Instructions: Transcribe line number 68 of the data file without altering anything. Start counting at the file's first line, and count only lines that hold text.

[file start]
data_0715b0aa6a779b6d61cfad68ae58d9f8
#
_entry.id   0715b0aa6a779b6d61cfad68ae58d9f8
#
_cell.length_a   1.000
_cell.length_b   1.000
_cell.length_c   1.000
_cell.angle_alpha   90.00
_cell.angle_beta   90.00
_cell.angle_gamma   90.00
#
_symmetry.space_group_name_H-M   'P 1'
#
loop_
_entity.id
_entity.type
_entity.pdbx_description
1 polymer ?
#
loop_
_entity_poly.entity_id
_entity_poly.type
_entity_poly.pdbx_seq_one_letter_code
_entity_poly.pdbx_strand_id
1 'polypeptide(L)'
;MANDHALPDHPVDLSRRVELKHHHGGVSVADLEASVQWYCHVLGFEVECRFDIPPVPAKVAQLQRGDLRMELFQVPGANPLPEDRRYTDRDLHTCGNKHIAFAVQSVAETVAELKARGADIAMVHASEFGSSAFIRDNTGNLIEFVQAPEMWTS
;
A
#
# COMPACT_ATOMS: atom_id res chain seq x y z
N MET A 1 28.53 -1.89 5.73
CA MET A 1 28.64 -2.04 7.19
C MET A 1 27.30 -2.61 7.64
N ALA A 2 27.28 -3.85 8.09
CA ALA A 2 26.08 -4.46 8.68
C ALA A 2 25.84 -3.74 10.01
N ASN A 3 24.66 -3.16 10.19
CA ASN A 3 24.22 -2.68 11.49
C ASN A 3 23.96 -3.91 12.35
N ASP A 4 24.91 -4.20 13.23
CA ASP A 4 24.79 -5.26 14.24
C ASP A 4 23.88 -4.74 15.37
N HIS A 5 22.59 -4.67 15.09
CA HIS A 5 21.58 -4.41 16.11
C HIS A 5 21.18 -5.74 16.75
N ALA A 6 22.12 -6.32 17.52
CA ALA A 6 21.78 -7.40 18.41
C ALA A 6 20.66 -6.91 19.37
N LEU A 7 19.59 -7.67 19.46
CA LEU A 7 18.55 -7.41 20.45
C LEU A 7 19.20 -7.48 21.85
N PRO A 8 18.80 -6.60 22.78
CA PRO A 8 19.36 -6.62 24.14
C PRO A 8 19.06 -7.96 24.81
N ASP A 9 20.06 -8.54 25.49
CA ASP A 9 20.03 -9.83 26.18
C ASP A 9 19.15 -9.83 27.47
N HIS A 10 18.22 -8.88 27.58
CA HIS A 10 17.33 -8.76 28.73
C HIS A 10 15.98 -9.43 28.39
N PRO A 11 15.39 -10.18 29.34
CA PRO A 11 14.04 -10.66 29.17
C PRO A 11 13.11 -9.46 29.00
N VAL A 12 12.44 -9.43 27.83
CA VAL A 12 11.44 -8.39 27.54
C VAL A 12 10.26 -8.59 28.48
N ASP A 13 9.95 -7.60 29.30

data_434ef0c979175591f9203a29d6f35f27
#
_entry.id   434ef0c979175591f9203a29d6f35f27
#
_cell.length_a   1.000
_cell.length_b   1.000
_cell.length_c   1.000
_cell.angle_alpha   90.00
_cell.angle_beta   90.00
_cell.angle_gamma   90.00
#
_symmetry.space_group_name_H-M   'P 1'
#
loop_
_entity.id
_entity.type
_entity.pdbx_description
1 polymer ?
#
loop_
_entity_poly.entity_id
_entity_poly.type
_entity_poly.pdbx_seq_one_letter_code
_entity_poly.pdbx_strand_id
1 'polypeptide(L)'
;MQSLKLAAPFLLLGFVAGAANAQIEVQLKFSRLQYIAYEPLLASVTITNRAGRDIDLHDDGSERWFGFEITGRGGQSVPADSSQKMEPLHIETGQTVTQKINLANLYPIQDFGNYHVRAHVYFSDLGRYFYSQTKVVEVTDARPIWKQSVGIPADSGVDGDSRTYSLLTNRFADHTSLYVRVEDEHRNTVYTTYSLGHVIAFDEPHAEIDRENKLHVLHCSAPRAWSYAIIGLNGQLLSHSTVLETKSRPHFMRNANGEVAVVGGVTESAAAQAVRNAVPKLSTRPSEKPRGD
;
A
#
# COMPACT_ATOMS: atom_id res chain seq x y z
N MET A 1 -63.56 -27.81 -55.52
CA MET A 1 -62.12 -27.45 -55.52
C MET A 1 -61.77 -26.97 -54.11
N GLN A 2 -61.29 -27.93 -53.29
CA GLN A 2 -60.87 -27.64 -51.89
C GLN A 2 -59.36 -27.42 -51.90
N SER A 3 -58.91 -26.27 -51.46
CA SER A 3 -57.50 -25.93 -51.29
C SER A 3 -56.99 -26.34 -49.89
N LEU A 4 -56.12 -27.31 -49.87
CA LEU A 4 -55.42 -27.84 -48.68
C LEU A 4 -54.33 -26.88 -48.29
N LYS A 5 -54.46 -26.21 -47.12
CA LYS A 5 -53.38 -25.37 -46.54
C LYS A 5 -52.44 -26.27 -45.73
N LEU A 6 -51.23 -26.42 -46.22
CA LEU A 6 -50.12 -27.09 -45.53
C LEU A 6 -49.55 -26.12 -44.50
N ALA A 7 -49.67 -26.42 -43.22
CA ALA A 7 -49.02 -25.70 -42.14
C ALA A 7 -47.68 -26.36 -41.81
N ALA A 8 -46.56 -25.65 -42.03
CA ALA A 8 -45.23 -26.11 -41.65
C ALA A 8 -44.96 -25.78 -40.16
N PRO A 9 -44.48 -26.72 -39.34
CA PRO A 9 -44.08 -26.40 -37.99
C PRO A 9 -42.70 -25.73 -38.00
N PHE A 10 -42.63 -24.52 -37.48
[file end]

data_434ef0c979175591f9203a29d6f35f27